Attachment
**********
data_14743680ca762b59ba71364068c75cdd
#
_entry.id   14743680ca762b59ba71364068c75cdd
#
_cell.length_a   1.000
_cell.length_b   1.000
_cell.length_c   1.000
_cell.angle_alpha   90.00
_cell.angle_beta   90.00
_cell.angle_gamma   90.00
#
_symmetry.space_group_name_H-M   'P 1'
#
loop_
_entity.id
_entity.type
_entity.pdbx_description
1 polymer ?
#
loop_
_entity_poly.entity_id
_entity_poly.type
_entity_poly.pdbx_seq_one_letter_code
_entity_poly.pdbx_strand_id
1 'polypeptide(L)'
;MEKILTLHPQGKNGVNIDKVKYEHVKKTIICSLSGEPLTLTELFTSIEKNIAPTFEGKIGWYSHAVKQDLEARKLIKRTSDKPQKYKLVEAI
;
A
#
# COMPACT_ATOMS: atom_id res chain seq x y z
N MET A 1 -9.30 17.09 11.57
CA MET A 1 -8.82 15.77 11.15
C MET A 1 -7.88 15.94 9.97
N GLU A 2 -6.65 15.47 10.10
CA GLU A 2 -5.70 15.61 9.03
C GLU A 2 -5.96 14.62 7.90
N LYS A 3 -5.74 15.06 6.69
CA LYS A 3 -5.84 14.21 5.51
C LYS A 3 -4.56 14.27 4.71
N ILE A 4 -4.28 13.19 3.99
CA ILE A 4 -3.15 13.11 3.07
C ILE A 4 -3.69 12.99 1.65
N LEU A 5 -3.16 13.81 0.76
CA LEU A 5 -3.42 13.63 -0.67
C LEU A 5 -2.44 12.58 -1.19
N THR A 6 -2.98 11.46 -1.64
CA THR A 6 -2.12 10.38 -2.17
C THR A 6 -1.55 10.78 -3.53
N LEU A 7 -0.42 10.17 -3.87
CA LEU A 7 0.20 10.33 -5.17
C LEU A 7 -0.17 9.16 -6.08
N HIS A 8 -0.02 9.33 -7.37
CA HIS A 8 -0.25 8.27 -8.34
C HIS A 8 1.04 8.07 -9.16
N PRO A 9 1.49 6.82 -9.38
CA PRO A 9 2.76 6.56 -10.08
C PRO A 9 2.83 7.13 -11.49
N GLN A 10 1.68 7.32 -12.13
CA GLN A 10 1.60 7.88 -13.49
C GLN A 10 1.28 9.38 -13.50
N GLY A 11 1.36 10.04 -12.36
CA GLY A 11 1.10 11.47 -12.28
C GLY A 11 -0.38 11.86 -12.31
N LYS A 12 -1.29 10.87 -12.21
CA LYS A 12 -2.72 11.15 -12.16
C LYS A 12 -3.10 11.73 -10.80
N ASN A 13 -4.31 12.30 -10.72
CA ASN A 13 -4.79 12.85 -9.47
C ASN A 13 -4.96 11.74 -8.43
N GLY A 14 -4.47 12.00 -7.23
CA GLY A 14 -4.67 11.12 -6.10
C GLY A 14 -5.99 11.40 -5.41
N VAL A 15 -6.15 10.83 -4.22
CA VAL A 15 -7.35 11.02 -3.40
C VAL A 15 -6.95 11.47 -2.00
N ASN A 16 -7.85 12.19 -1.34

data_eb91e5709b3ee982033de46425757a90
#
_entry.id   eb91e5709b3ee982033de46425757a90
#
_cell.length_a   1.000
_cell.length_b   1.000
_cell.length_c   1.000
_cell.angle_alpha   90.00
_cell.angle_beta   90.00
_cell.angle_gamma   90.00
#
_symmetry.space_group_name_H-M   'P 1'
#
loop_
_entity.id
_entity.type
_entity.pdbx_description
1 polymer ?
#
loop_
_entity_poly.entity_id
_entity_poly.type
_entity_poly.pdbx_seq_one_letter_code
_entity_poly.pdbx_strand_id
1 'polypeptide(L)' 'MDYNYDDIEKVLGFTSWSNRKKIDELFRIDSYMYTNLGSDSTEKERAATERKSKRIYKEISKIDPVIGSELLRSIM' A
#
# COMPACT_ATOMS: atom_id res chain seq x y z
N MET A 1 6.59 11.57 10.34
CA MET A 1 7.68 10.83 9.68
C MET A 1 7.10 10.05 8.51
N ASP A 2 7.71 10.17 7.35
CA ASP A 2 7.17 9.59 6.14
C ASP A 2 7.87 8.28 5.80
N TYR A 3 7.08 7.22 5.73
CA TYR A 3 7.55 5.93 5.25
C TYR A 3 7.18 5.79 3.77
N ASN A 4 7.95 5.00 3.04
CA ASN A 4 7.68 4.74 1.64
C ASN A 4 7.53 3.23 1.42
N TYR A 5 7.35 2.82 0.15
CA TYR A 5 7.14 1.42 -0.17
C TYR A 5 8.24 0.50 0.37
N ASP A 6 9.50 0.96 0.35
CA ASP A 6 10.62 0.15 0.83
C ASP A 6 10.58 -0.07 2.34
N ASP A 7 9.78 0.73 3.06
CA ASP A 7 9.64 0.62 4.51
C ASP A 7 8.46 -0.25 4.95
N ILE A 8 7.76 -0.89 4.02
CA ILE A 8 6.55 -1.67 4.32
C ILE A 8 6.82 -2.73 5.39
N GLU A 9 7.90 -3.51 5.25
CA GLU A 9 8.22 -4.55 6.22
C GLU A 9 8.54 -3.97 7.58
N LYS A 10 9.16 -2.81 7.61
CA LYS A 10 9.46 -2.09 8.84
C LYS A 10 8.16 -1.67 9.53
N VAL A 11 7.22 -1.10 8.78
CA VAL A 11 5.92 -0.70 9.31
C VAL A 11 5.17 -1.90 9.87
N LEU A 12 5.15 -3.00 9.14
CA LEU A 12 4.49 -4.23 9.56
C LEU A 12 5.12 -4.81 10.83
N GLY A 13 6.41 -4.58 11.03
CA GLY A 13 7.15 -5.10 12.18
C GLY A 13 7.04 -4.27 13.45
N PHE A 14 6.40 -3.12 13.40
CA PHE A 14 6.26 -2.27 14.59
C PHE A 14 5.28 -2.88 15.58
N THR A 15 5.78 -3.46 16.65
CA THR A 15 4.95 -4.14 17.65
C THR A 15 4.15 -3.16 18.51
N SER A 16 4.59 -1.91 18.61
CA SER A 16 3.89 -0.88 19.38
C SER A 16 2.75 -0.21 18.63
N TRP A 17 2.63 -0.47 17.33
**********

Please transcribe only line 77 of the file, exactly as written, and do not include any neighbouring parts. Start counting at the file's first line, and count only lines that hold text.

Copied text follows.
data_eb91e5709b3ee982033de46425757a90